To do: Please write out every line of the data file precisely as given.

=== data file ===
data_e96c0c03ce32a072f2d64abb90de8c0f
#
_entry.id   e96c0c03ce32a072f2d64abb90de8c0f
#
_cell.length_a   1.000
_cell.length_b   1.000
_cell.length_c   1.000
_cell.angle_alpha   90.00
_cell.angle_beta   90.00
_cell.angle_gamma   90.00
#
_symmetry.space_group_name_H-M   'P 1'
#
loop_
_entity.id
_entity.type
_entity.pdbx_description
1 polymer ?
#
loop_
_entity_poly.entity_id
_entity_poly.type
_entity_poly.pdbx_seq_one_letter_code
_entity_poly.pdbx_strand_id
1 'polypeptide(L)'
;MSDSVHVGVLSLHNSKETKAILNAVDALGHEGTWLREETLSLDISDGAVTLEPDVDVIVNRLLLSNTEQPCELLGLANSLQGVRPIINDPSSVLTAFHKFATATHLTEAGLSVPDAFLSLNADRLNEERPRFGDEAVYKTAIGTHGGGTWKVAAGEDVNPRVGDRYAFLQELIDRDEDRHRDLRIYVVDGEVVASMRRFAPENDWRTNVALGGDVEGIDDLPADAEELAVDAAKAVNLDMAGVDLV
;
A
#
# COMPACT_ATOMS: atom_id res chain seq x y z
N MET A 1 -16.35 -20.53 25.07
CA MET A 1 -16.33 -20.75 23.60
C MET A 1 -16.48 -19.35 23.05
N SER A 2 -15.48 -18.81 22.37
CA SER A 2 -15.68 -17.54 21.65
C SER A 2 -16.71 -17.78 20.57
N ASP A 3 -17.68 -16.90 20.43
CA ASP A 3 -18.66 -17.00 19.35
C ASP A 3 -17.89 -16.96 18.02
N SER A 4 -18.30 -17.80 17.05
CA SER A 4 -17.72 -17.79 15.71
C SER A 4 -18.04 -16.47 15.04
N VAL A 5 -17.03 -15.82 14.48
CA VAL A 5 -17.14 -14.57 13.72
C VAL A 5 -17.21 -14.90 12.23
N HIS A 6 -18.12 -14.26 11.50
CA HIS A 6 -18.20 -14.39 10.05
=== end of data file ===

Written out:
data_e96c0c03ce32a072f2d64abb90de8c0f
#
_entry.id   e96c0c03ce32a072f2d64abb90de8c0f
#
_cell.length_a   1.000
_cell.length_b   1.000
_cell.length_c   1.000
_cell.angle_alpha   90.00
_cell.angle_beta   90.00
_cell.angle_gamma   90.00
#
_symmetry.space_group_name_H-M   'P 1'
#
loop_
_entity.id
_entity.type
_entity.pdbx_description
1 polymer ?
#
loop_
_entity_poly.entity_id
_entity_poly.type
_entity_poly.pdbx_seq_one_letter_code
_entity_poly.pdbx_strand_id
1 'polypeptide(L)'
;MSDSVHVGVLSLHNSKETKAILNAVDALGHEGTWLREETLSLDISDGAVTLEPDVDVIVNRLLLSNTEQPCELLGLANSLQGVRPIINDPSSVLTAFHKFATATHLTEAGLSVPDAFLSLNADRLNEERPRFGDEAVYKTAIGTHGGGTWKVAAGEDVNPRVGDRYAFLQELIDRDEDRHRDLRIYVVDGEVVASMRRFAPENDWRTNVALGGDVEGIDDLPADAEELAVDAAKAVNLDMAGVDLV
;
A
#
# COMPACT_ATOMS: atom_id res chain seq x y z
N MET A 1 -16.35 -20.53 25.07
CA MET A 1 -16.33 -20.75 23.60
C MET A 1 -16.48 -19.35 23.05
N SER A 2 -15.48 -18.81 22.37
CA SER A 2 -15.68 -17.54 21.65
C SER A 2 -16.71 -17.78 20.57
N ASP A 3 -17.68 -16.90 20.43
CA ASP A 3 -18.66 -17.00 19.35
C ASP A 3 -17.89 -16.96 18.02
N SER A 4 -18.30 -17.80 17.05
CA SER A 4 -17.72 -17.79 15.71
C SER A 4 -18.04 -16.47 15.04
N VAL A 5 -17.03 -15.82 14.48
CA VAL A 5 -17.14 -14.57 13.72
C VAL A 5 -17.21 -14.90 12.23
N HIS A 6 -18.12 -14.26 11.50
CA HIS A 6 -18.20 -14.39 10.05